Bowling’s hook release consists of the thumb exiting the ball first with wrist rotation and the fingers releasing from their holes next. Bowlers hook the ball to get the most entry angle into the pocket, limiting pin deflection, and ultimately, giving them the best opportunity to strike.
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The bowling ball is a heavy object and our thumb, fingers, and wrist need to be as relaxed as possible to get the best hook possible. Grip strength training is a great way to improve your wrist and hand function anytime, anywhere.
A Softball or Something of the Like
Start by holding the softball (or any other small object) in your hand and squeeze your fingertips to grip the ball while leaving your thumb free. Next, rotate your thumb. This grip strength training will improve your range of motion and build strength in your fingers, thumb, and wrist.
You shouldn’t have any tension in your forearm while performing this exercise or while bowling. If you notice tension in your forearm while you are bowling, you should stop by your Proshop and get your fit checked. The reason those muscles are engaged is because you are actively squeezing the ball to hold onto it throughout your approach and release.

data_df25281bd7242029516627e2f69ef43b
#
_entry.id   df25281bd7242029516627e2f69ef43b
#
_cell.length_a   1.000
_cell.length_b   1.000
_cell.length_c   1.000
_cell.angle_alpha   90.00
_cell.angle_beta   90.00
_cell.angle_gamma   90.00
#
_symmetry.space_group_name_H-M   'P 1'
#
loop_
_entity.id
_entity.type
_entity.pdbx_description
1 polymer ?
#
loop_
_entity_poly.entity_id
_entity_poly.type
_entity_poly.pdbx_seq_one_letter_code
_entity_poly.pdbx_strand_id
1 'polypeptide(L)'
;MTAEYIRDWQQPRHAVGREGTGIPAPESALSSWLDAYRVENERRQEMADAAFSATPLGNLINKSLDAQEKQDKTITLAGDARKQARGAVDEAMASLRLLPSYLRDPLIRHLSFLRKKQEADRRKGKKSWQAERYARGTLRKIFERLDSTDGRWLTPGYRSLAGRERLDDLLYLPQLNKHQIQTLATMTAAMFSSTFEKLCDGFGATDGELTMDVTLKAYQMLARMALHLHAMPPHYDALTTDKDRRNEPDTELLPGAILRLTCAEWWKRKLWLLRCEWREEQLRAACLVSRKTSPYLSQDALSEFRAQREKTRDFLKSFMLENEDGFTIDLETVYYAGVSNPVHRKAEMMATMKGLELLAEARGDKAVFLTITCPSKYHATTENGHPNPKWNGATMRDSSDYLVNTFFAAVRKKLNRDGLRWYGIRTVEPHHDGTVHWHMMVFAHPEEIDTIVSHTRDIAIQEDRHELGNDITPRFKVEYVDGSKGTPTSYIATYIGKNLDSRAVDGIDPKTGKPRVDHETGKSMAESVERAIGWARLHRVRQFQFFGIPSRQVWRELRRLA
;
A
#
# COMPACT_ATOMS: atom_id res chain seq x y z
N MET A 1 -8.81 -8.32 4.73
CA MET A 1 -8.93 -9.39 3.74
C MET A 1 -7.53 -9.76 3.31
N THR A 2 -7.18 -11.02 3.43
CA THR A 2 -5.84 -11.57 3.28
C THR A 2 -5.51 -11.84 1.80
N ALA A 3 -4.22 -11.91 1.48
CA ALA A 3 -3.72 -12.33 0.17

Take it to the Lanes
After you’ve completed your grip strength training, head to the lanes and take the approach out of play. Utilizing a lightweight house ball, you’ll learn how to get the ball onto your hand and wrist at the point of release, creating leverage and a solid finish position in your physical game.
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– At the foul line, put your slide foot next to the foul line and your other foot behind you.
– Insert your fingers into a lightweight house ball and palm the ball onto your hand and wrist.
– Pick an arrow down lane to target. It’s important to note that it is completely irrelevant where the ball ends up at the pins. Concentrate on hitting your target at the arrows.
– Bump the ball forward. Let the ball come back, keeping your elbow tight to your body during the backswing and release.